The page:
Offshore Drilling Risks Compel Need to End Offshore Drilling, Invest in Clean Energy Transition - Oceana USA

Offshore Drilling Risks Compel Need to End Offshore Drilling, Invest in Clean Energy Transition

In Meantime, Stronger BOEMRE Oversight & Regulation Needed

Press Release Date: January 11, 2011

Location: Washington, D.C.

Contact:

Dustin Cranor, APR 954.348.1314

Oceana Chief Executive Officer Andrew Sharpless offers the following reaction to the full National Commission on the BP Deepwater Horizon Oil Spill and Offshore Drilling findings released this morning in Washington, D.C.:

“The Commission has described its charge as consisting of three tasks: first, identify the root causes of the disaster; second, determine what happened, and third, make recommendations about what should be done to avoid such catastrophes in the future.

The Commission did an excellent job of addressing the first two tasks.  It correctly concluded that the Deepwater Horizon disaster was not an isolated incident; but was indicative of a systemic failure of the oil industry and the federal regulatory agencies responsible for overseeing it.

However, the Commission failed on the third task. Its recommendations fall far short of what’s needed to avoid a similarly catastrophic blowout. 

The Commission’s full findings reveal that offshore drilling simply cannot be done safely.  That’s reason enough to make sure the oil industry is prepared to compensate the public for the full extent of damages by entirely removing the liability cap. If drilling could be done safely, there would be no reason for the Commission to recommend a cap on liability.  If the risks of offshore drilling are so small, why is the industry so opposed to providing the public an insurance policy? The answer is that insurers – those who really care about risks— don’t believe the risks are small.  If the oil industry is so sure the risks of offshore drilling are trivial, it should put its mouth where its money is, and support the elimination of the federal liability cap. 

To suggest that the oil industry is ready to make the complete transformation called for in this report is not credible.  It didn’t happen after the Exxon Valdez tanker spill, it isn’t happening now, and it won’t ever happen.  No matter how many stop signs and speed bumps and speed limits you put up, you can count on the profit-hungry international oil companies to run pell mell through them.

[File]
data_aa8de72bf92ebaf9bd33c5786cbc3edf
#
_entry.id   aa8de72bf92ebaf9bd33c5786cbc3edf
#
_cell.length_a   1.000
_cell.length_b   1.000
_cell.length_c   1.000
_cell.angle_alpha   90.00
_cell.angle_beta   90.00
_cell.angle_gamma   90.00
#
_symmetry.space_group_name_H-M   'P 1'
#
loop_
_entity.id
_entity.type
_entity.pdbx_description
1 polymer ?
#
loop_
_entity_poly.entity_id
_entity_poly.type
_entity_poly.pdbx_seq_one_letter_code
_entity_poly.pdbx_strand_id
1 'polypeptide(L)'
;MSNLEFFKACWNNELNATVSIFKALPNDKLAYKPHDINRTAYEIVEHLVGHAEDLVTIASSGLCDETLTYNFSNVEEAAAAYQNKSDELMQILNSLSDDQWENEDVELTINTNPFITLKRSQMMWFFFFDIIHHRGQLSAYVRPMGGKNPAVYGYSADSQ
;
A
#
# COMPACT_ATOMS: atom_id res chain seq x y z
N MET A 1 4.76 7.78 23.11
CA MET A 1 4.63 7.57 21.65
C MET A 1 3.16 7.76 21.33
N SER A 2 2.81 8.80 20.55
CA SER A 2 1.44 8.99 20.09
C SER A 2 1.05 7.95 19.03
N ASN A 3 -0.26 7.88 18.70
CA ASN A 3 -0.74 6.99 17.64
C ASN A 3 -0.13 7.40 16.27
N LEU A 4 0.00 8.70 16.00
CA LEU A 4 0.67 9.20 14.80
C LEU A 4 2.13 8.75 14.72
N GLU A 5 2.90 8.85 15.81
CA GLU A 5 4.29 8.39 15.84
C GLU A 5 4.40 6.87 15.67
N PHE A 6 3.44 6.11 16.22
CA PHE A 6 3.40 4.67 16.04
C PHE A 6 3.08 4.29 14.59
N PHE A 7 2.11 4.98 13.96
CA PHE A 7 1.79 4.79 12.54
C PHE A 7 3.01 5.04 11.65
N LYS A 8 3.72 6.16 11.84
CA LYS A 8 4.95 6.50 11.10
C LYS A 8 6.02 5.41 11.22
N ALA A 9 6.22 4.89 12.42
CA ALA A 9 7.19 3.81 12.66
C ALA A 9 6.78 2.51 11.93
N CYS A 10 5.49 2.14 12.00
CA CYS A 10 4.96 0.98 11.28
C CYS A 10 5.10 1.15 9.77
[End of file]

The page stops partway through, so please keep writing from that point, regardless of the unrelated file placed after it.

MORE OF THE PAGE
This report shows that the oil companies have made cutting corners an art form. 

Believing that the international oil companies will stop playing dice with America’s beaches and America’s fisheries is like believing in ‘gambling carefully.’  Everyone knows that if you sit at the roulette wheel long enough, you’ll lose all your money, and if we let the oil companies keep drilling off our oceans, eventually we’ll lose all our beaches and our fisheries. 

The oil companies will always prioritize profits over safety.  This report – and all history — shows that.

In our national forests, we have laws preventing fires in the dry season.  That’s not because every fire gets out of control, but because all it takes is one, and you lose the whole forest and all the towns and cities nearby.  Deepwater Horizon showed us the same is true of ocean oil drilling.  All it takes is one well and your beaches and your fisheries can be ruined. 

The Commission identifies the need for the U.S. to develop a broader energy policy, one that weans us completely off offshore oil.  That need still exists, and the President should establish a commission with that charge. 

Unfortunately, we are left with a report that presupposes offshore drilling into the indefinite future.  The Obama Administration recently took a good first step by taking drilling in the eastern Gulf and Atlantic off the table.  The Administration should go further and end exploration in the Arctic. As the Commission report makes clear, the Arctic should be the last place we start drilling, rather than the first. 

On its third task, to recommend ways to prevent such an accident from happening again, the Commission fell far short.  The Commission should have included the following in its recommendations:

  1. President Obama should stop new offshore drilling. This is a dirty and dangerous practice, and we have learned that many things can go wrong and accidents are difficult to prevent.
  2. If drilling continues, Congress should pass legislation to stop new offshore leasing.  Congressman Pallone has introduced such legislation and Congress and the President should make its passage a priority.
  3. In the meantime, Congress should remove the liability cap, to protect those harmed by future spills. The report makes clear that such a spill could happen again, and if it does, there should be no limit to companies’ liability.
  4. The President should create a national energy commission to determine how we can replace the oil we get from drilling in the Gulf of Mexico (roughly 8 percent of what we use) to alleviate the need for offshore drilling.  This commission should be charged with developing a national plan to deliver clean and sustainable energy sources and energy efficiency measures to replace the fossil fuels we get from the Gulf.
  5. As long as drilling continues, independent government inspectors should be on site at all times to ensure companies are not making cost-cutting or other risky decisions that increase the risks of a spill.”